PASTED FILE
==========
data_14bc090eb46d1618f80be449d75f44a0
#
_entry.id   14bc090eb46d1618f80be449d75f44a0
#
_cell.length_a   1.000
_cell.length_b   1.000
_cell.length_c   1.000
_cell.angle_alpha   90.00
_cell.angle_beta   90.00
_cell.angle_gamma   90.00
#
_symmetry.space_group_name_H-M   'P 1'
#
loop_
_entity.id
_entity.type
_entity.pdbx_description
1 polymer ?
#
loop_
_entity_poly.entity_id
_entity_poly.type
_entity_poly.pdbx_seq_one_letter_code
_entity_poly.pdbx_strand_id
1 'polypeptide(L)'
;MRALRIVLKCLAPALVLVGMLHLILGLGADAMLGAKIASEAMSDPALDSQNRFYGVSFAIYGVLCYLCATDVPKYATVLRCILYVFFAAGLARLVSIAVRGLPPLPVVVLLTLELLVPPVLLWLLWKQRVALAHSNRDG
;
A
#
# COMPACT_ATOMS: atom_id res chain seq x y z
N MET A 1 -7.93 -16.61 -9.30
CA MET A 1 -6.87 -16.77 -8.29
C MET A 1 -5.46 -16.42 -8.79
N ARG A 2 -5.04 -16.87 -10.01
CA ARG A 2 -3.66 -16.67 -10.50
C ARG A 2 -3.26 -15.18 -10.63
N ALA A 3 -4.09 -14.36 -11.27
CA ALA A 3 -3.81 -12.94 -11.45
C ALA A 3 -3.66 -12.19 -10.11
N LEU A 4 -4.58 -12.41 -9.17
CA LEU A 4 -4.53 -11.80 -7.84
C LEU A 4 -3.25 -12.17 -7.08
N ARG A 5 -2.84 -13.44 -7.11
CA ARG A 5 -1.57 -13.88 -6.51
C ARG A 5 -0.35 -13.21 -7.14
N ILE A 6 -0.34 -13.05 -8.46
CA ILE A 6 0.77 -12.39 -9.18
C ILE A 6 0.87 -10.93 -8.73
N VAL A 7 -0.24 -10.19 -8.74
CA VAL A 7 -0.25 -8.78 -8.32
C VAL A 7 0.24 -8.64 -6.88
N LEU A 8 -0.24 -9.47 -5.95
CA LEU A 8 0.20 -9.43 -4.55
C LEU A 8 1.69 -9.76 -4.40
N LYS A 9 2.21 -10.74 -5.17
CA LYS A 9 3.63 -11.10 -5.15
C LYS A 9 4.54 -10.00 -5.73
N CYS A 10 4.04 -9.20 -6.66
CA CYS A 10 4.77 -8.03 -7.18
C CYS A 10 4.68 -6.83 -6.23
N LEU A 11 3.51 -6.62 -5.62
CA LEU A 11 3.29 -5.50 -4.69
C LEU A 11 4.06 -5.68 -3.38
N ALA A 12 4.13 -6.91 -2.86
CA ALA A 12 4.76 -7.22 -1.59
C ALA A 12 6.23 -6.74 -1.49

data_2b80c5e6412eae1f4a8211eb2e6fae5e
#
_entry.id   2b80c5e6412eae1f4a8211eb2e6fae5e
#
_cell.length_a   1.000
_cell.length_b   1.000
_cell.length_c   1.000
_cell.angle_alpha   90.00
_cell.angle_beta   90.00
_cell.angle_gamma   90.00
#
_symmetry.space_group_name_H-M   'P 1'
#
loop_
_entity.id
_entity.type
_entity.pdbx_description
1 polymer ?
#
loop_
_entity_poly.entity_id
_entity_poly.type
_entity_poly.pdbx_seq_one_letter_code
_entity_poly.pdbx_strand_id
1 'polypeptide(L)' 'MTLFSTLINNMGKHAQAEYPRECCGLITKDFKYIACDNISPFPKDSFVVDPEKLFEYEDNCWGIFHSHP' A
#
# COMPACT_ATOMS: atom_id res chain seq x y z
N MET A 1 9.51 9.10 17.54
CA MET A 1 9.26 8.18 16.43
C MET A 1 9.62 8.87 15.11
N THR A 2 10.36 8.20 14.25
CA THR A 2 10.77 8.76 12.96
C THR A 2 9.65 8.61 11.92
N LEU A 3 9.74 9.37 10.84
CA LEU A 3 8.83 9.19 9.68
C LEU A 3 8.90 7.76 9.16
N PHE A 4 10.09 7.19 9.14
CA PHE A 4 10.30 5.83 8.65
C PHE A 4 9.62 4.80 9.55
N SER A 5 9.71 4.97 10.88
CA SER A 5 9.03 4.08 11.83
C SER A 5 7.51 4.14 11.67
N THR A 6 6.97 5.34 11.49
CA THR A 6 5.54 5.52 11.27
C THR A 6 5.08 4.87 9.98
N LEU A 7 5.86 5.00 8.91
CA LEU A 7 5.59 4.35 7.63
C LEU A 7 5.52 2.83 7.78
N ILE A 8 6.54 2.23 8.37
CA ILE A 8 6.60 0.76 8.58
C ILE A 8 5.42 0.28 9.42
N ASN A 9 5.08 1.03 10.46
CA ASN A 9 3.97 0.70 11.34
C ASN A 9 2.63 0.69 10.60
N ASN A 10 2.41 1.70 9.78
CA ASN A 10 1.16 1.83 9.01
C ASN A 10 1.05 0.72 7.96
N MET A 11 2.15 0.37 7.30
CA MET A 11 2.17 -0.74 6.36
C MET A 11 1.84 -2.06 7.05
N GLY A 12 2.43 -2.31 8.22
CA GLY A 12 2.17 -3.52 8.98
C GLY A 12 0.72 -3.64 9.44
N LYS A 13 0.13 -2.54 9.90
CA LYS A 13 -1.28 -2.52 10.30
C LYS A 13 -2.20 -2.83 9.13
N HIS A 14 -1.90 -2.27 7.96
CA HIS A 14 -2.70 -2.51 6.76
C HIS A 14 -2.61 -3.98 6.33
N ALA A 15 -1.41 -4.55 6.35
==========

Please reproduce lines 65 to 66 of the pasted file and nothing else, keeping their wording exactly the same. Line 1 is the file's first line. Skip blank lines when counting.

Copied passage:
CA ALA A 12 4.76 -7.22 -1.59
C ALA A 12 6.23 -6.74 -1.49